As the date of Queen Elizabeth’s funeral approaches, Canadians are waiting to find out if they’ll have the day free to observe the event.

A government official speaking on background told CBC News a decision on whether to make Sept. 19 a national holiday for federally regulated industries is being considered, among other options, and that a decision will be made public soon.

Such a national holiday would apply to only 85 to 90 per cent of Canadian workers unless the provinces jump on board as well.

“We’re hoping that governments don’t go down that road because the costs would be enormous,” Dan Kelly, president and CEO of the Canadian Federation of Independent Business, told CBC News.

“Businesses are already struggling to pay their employees and to find enough employees to keep their businesses going. For those that can close, they would obviously lose a day’s productivity.

“For those that need to be open, like a restaurant or a movie theater or something like that, all this means is that employees would receive extra pay while they’re working, pay that employers would be struggling to find.”

Kelly said that while a public holiday would cost the economy billions of dollars, small- and medium-sized businesses would escape that pain if the provinces decide to let the federal government act alone, since most federally regulated business are large enterprises.

Bank of Montreal chief economist Douglas Porter said that the cost to the economy of an extra statutory holiday comes in at between 0.1 and 0.2 per cent of annual GDP, or somewhere between $2 billion and $4 billion. He added that figure is only an estimate.

“Presumably not all activity would be shut down. Some could be made up at a later date and some activity occurs on weekends,” Porter told CBC News in an email.

Considering the cost

Porter said that while the cost might seem high, he does not think cost should be a significant factor in the government’s decision. The Monarchist League of Canada said it agrees. 

“We obviously would love to see the government have a national holiday on the 19th,” league spokesperson Robert Finch told CBC News. 

“I think it would be a huge sign of respect. I think it would give people the opportunity to watch the funeral and reflect in their own way and to have a day off in order to do that.”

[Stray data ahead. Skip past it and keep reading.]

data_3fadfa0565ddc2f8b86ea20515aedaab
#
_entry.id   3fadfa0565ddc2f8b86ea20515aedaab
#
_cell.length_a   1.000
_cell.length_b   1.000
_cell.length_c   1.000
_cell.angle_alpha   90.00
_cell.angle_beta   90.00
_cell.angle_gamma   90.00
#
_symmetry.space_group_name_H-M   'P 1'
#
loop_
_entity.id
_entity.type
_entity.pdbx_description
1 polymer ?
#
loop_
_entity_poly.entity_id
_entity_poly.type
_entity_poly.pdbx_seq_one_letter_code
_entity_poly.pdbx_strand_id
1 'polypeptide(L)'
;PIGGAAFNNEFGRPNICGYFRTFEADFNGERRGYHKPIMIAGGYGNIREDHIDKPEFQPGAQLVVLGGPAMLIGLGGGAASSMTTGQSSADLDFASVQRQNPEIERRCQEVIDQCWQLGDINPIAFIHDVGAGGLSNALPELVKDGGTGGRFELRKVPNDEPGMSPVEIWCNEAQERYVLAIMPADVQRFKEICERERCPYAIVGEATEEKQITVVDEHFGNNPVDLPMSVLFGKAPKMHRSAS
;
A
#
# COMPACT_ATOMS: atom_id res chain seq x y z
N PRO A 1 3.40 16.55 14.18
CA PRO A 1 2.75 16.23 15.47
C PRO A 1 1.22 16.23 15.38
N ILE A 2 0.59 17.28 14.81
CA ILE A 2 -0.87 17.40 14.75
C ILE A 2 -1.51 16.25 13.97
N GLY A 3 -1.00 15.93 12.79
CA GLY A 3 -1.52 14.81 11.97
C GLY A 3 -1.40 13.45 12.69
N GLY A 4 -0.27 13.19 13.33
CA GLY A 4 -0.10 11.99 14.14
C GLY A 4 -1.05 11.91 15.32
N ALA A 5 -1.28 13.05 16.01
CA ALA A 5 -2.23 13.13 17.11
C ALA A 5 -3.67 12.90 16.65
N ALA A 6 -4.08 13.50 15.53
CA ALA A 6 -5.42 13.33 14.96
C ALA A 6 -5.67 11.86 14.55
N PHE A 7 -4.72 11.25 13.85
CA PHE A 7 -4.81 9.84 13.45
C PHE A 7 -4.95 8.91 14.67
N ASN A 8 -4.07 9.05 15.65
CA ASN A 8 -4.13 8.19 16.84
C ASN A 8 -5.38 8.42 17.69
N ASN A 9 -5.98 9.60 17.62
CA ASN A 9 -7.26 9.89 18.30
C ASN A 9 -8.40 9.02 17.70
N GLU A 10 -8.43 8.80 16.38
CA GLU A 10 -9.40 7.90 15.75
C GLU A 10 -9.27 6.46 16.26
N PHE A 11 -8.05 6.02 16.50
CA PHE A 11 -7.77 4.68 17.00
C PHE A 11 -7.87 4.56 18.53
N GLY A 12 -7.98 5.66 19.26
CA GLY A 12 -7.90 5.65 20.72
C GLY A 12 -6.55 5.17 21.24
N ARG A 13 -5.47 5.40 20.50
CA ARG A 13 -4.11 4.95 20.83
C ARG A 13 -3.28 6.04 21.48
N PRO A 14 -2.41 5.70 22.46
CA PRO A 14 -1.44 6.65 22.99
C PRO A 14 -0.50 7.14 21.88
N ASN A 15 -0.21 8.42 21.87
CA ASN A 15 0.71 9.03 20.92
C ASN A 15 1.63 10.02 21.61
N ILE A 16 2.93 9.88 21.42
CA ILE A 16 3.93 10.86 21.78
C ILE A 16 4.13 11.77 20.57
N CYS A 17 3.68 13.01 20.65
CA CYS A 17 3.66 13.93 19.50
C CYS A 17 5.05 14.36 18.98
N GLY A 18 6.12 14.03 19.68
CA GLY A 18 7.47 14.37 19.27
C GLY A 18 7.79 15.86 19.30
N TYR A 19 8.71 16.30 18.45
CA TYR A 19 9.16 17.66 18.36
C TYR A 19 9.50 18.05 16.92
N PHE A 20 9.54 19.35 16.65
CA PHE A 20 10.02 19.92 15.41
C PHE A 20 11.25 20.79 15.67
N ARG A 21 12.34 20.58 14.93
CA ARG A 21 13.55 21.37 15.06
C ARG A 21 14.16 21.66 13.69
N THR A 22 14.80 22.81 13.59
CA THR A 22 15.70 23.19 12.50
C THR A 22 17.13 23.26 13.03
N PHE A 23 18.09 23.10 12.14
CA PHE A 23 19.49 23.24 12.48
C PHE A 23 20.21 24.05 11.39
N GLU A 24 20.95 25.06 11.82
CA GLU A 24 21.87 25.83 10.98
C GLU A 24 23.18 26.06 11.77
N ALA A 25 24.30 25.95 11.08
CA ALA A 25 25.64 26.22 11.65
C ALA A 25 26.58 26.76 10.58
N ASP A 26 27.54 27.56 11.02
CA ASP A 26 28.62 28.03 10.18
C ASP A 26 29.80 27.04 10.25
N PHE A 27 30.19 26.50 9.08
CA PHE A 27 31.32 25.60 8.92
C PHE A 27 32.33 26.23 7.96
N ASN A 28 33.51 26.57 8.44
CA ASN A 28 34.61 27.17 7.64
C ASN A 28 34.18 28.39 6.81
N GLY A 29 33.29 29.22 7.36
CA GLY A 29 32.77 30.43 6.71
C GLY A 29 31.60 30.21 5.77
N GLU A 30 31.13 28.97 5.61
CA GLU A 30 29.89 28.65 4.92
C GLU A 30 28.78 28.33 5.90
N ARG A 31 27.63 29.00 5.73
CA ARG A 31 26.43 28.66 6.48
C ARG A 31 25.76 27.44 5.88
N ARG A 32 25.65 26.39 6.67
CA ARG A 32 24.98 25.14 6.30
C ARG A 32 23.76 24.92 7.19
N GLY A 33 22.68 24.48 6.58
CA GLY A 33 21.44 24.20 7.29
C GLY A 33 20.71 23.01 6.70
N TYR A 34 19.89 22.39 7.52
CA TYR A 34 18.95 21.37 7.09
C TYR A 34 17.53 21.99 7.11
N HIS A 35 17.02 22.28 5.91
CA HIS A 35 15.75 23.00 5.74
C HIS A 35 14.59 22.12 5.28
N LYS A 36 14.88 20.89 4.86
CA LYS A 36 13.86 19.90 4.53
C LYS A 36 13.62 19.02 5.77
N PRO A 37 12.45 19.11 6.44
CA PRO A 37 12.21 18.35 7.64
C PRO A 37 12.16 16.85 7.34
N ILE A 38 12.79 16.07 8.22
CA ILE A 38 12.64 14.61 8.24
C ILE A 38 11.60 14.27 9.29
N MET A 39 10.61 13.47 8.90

Finch said that while he is sympathetic to Kelly’s arguments, the cost should not be the deciding factor.

“I think they’re very genuine concerns, absolutely. They have to be factored into the decision. But I also like to think that this is not an every-year occurrence, this is a one-off,” he said.

An educational opportunity

Both New Zealand and Australia have declared that they will hold one-time-only national holidays to mark the occasion. 

New Zealand announced that it will have its “Queen Elizabeth II Memorial Day” holiday on Sept. 26. Australia said it will hold its one-off national holiday on Sept. 22.

Australia’s Prime Minister Anthony Albanese said his government has reached out to regional governments and they all agreed that a national holiday is a good idea.

So far, Canada has announced that Parliament will return for a one-day sitting on Sept. 15 to commemorate Queen Elizabeth II and that Parliament will come back full-time on Sept. 20 instead of the scheduled Sept. 19.

In the United Kingdom, a bank holiday has been announced for the funeral date that will see government services and schools shuttered. Businesses will not be required to close or compensate employees.

Kelly said he has yet to receive “any strong signals that any government is looking at making the Queen’s funeral a statutory holiday.”

If Canadians do have to go to work on Sept. 19, said Finch, it might not be all bad news for monarchists.

“The flip-side of the coin is that if it’s not a holiday, and if students are in school, there is an opportunity to learn about it, where you may not necessarily have that if it is a holiday,” he said.



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